Australian news, and some related international items

South Australian nuclear lobby imports UK shill Tim Stone to spruik for nukes

uranium-enrichmentHerald Sun reports –  NUCLEAR energy is “cheap, safe and low carbon’’, world-leading nuclear expert Dr Tim Stone says

Dr Stone is a visiting professor to University College London’s Adelaide campus. (Same Uni Department that sponsored Stefan Simons  – promoter of nuclear submarines for Australia
He will be speaking at a Committee for Economic Development of Australia event about the State Government’s royal commission into the nuclear fuel cycle tomorrow.
And this is where Tim Stone comes from : –

Office for Nuclear Development  

The Office for Nuclear Development (OND) was created in September 2008/9. ‘It focuses on removing potential barriers to investment, and signals clearly to the industry the serious intent of the Government to push forward nuclear new build
  • Tim Stone, Senior Adviser to the Secretary of State for BERR and to the Chief Secretary of the Treasury on new nuclear power: he is the Chairman and founder of KPMG‘s Global Infrastructure and Projects Group.

Protecting the nuclear industry from bad news

In July 2012, The Guardian revealed OND emails that revealed how it worked closely with E.ON and RWE to soften the impact of a major blow to plans for a new nuclear programme……

Sharing intelligence with the industry

In December 2011, The Guardian revealed how the OND was “quietly exchanging intelligence on key policies with multinational companies in an effort to protect and promote their plans for new nuclear power stations”.

It shared information about the handling of the EDF‘s application to build the first of the new nuclear stations at Hinkley Point, in Somerset.

It also sent EDF and the Nuclear Industry Association details of its court battle against Greenpeace, which is trying to block the Government’s nuclear plans…….

March 11, 2015 - Posted by | South Australia, spinbuster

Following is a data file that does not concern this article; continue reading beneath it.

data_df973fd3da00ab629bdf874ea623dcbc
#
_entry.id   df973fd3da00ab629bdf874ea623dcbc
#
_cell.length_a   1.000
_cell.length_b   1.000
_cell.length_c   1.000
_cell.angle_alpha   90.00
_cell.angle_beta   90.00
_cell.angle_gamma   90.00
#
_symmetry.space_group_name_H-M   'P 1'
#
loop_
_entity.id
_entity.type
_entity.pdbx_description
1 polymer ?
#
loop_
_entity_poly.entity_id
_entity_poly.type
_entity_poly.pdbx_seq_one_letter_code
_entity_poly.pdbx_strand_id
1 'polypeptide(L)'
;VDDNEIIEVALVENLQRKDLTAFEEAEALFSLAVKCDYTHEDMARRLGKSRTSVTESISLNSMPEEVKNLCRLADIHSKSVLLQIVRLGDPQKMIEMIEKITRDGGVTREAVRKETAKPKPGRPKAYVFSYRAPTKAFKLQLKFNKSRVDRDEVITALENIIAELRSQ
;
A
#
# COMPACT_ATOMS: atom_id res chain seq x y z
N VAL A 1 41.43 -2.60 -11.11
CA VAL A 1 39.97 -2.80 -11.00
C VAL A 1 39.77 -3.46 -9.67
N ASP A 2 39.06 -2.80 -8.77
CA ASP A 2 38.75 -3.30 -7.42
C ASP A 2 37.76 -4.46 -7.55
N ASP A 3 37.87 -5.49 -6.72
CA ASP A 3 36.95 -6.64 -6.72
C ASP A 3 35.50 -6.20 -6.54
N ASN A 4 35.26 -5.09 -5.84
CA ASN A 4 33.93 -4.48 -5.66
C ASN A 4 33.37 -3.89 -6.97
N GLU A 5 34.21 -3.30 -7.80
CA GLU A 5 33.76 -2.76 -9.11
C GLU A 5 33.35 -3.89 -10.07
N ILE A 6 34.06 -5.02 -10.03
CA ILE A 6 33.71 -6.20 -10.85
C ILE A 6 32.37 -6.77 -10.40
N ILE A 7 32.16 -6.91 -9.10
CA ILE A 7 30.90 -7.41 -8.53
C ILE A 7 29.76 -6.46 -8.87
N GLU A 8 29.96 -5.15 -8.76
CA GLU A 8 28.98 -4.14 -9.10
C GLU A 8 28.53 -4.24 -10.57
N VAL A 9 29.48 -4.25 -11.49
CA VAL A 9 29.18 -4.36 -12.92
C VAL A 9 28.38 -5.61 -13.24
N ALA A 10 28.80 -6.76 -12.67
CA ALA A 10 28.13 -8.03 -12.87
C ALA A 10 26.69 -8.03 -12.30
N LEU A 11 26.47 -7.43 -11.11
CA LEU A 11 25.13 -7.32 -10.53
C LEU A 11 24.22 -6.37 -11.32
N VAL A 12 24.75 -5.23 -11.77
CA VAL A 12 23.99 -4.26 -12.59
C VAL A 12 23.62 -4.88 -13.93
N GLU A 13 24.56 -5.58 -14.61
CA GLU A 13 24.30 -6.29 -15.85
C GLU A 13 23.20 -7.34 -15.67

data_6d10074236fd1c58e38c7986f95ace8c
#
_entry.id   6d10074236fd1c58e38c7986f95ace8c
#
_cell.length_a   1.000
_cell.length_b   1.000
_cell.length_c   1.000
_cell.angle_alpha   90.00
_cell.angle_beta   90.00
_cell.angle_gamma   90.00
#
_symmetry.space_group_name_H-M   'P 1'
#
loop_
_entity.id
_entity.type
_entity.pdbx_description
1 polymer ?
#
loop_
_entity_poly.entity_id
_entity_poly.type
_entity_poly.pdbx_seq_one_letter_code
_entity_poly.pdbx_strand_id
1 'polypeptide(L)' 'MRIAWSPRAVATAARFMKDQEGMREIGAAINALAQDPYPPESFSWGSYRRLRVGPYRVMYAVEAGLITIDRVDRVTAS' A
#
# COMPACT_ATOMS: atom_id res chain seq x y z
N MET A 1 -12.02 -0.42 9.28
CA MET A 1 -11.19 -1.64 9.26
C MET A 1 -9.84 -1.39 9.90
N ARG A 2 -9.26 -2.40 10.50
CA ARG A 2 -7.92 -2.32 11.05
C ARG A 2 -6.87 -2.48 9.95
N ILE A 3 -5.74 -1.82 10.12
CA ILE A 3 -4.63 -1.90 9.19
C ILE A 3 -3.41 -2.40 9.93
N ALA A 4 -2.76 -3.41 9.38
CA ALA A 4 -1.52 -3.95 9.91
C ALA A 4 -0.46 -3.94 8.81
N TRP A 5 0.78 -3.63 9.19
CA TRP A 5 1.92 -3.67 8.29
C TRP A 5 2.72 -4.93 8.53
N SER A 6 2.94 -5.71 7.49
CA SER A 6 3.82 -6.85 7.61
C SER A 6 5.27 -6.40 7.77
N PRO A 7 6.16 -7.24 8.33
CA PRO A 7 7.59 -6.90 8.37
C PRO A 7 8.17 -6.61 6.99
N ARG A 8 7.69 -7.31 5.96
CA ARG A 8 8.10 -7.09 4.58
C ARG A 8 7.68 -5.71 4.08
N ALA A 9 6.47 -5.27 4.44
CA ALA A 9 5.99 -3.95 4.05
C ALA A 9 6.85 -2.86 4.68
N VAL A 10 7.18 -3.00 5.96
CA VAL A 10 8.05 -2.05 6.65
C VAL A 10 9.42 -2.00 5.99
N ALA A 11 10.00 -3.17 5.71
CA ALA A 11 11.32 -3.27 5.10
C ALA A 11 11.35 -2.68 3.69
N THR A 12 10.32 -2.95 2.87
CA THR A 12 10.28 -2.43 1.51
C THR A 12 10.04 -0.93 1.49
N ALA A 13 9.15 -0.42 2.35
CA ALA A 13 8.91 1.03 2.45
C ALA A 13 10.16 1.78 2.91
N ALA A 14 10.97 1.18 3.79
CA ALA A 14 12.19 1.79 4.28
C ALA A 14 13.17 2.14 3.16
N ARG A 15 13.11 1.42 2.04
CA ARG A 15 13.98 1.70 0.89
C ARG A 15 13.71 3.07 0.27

1. The Editor
    The Advertiser

    David Penberthy is correct when he says “the debate in South Australia right now clearly isn’t about the production of nuclear weapons” (The Advertiser, 13/3/15). This is because, thanks to the Premier and his mates in the nuclear industry, debate about such distasteful facts as nuclear weapons and the nuclear industry’s disastrous past is being gagged by the terms of reference of the Royal Commission.

    As the name implies, the farcical Royal Commission has all the hallmarks of an undemocratic device to put a fake seal of approval on a done-deal within the reigning Labor-Liberal duopoly.

    Just look at the pitiful parade of nuclear junkies appearing before various government committees and being thrust on the public through the commercial media. Some of these even have the gall to claim to not be pro-nuclear despite a history to the contrary.

    This travesty of a debate doesn’t alter the facts which, as has happened in the last two Queensland elections, are likely to bite devious politicians where it hurts most.

    Dennis Matthews


    Comment by Dennis Matthews | March 13, 2015 | Reply

  2. The Editor
    The Advertiser

    Whilst belittling socially aware South Australian schoolteachers and environmentalists The Advertiser seems to be totally comfortable with pro-nuclear visiting British professors quoting numbers “suspect to challenge” and Japanese Professors supporting nuclear reactors and nuclear waste storage in Australia (The Advertiser, 13/3/15).

    The British Professor is from the University College London, which has a campus in Adelaide, has had very generous funding from the people of SA but looks like closing its doors in the near future, and which appears to be a Trojan Horse for the uranium mining and nuclear energy lobby.

    The Japanese Professor is an “expert on international law” and as far as we can tell has no particular expertise on uranium mining, nuclear reactors or nuclear waste dumps but who claims that Australia could offer a “cradle to grave” solution to the nuclear industry. The people of Fukushima would be experts on that, but neither The Advertiser nor the esteemed professor of international law seems to be in a rush to talk about the reality versus the mirage.

    Dennis Matthews


    Comment by Dennis Matthews | March 13, 2015 | Reply

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